The Bermuda Triangle is a far call from the more prosaic charms of an English holiday resort. In Emerald Isle by Level 9 you find yourself hanging by your parachute cords after your plane has been destroyed by the strange forces at work in that part of the world.
Around you is the tropical forest of the island. Only one person may ever leave this place - the ruler of the land - and your aim is to amass the treasures needed to attain this pinnacle of social status. When you've collected them you must work out the correct method to become king.
The program is another graphic adventure in Level 9's new style and boasts 200 pictures with a similar number of locations. To be frank, many of the pictures add precious little to the game and I could quite happily have done without graphics showing the bare walls of a room or an expanse of sand.
Despite the graphic overload there are still the kind of descriptions and complexities which adventure veterans expect from the company. Even though Level 9 state specifically that Emerald Isle is an easier game than usual - and costs correspondingly less - the clue sheet still runs to over 500 items.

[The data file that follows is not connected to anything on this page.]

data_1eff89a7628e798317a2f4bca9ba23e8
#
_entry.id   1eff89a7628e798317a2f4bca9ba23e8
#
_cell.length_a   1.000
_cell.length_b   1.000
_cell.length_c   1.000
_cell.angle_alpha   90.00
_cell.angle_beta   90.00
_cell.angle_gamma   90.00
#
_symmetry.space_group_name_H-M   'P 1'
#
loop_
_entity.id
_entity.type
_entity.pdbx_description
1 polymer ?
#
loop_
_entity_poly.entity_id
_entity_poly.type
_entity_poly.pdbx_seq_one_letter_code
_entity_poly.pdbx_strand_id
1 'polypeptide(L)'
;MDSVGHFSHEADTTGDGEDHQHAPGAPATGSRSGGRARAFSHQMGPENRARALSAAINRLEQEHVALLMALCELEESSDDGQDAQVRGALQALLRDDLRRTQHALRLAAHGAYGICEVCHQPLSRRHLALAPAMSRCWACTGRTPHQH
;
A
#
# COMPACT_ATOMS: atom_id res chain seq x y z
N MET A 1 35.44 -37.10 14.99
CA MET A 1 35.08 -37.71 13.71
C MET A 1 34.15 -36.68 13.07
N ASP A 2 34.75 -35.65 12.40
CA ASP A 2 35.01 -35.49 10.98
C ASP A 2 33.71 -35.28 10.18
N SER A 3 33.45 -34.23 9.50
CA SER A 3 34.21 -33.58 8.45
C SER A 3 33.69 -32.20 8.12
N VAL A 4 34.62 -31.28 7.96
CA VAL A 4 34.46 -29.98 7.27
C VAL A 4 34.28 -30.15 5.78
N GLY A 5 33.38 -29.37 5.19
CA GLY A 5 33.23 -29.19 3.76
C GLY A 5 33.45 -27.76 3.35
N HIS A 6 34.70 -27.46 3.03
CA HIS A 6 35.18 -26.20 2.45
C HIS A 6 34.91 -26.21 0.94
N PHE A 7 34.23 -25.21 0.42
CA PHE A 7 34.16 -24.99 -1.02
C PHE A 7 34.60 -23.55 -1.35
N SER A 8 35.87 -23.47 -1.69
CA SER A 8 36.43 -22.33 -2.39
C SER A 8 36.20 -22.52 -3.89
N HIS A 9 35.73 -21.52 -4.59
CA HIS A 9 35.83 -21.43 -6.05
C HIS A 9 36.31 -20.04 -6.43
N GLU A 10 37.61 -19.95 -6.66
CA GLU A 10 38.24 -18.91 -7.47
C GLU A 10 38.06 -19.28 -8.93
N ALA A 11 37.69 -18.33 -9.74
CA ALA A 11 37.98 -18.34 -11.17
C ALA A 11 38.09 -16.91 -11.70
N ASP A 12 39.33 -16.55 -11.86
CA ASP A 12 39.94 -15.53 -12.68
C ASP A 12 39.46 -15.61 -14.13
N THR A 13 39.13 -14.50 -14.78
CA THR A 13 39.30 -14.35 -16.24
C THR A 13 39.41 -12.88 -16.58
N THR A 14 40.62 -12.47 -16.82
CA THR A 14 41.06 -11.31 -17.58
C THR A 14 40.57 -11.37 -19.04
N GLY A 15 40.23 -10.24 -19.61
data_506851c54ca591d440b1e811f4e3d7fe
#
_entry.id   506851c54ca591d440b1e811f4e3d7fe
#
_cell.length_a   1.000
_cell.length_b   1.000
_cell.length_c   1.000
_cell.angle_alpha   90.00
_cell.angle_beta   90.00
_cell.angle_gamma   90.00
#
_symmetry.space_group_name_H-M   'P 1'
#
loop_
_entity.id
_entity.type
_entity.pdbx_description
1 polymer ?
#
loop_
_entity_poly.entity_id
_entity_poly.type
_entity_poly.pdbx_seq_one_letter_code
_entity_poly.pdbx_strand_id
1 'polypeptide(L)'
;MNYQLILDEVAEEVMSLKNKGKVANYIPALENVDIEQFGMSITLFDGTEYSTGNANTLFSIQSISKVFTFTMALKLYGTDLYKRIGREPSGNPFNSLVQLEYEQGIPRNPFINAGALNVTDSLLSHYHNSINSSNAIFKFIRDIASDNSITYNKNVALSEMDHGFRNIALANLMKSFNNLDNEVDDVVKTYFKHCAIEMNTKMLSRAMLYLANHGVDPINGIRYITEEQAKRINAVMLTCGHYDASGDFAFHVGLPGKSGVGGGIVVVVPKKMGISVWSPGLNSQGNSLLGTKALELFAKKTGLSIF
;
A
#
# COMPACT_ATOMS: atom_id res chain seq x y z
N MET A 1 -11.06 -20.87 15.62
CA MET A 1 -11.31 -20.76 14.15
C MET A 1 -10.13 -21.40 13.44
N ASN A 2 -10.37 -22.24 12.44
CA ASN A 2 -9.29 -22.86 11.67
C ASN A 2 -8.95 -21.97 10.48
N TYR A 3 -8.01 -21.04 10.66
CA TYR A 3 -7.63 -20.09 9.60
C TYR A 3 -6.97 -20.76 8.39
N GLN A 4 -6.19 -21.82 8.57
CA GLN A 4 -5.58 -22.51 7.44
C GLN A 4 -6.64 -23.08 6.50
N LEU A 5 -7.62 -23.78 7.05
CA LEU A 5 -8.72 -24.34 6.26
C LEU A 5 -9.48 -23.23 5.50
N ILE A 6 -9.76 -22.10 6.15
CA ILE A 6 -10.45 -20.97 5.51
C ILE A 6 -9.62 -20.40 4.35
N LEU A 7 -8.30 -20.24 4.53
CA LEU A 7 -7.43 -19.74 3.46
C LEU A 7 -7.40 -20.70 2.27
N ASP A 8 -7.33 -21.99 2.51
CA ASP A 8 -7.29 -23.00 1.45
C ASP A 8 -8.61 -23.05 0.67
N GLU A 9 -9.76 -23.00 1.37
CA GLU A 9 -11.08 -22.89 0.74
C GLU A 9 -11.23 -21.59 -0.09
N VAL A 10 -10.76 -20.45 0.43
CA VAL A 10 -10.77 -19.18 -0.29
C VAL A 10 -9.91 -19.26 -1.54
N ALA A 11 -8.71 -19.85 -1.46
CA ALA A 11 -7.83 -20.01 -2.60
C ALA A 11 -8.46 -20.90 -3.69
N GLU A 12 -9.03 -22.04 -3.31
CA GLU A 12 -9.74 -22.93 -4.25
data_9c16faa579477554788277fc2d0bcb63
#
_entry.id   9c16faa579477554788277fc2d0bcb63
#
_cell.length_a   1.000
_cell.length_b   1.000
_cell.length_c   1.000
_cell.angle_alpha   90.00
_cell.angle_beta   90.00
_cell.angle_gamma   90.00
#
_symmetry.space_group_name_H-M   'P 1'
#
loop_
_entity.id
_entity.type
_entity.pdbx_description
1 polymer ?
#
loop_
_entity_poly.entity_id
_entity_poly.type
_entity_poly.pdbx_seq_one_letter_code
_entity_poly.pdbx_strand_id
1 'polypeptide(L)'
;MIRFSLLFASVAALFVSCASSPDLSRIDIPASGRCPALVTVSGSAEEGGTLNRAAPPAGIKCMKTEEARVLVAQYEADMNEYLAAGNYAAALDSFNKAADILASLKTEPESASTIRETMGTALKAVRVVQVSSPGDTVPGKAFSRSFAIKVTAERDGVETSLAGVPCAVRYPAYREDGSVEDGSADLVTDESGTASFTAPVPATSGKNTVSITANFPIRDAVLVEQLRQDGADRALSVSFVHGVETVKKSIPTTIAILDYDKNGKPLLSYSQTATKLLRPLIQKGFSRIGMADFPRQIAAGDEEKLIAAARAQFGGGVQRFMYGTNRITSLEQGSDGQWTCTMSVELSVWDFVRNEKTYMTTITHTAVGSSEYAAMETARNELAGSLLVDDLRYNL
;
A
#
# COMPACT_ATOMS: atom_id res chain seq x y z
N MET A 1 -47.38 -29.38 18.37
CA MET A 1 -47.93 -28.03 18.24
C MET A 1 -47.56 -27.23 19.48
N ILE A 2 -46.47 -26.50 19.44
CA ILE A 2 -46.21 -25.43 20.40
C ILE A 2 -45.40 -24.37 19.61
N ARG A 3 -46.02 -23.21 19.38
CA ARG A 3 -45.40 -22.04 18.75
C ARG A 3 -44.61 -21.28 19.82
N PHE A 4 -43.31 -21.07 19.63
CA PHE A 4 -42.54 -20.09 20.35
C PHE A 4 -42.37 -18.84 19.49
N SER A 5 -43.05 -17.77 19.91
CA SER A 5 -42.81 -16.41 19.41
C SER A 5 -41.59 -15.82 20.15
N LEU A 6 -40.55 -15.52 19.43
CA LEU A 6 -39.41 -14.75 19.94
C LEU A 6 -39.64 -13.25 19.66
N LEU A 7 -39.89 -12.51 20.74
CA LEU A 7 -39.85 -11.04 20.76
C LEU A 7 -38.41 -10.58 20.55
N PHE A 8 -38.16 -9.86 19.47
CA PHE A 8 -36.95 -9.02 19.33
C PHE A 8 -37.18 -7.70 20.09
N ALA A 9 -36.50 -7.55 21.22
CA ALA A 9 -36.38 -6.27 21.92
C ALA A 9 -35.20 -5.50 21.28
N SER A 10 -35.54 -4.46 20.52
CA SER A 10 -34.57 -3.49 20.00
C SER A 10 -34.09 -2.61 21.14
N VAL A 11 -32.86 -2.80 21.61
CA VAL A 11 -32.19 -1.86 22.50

After extricating yourself from the parachute you make your way to the royal palace in Tree City. There you will begin to get some idea of the way the island operates and should find the railway which can transport you to other parts.
I was quickly befuddled by the vast amount of detail - this initial sense of bewilderment seems to be one of Level 9's hallmarks. There is never a simple progression from one easily solved puzzle to another. You never know whether an item you find will have one or many uses, and the wealth of information helps develop involvement and atmosphere.
The island setting is becoming a classic scenario for adventures but it is not often that you get quite so much for your money. As well as the mandatory volcano, natives, cannibals and coconuts to deal with, you will have to know what to do with carbide granules, ticket machines and lots more.
At £6.95 Emerald Isle is competitively priced and offers a style and sophistication hard to beat. If you're already a committed Level 9 fan you're unlikely to be disappointed, even if it is easier than usual. I'm still trying to read those damned foreign inscriptions.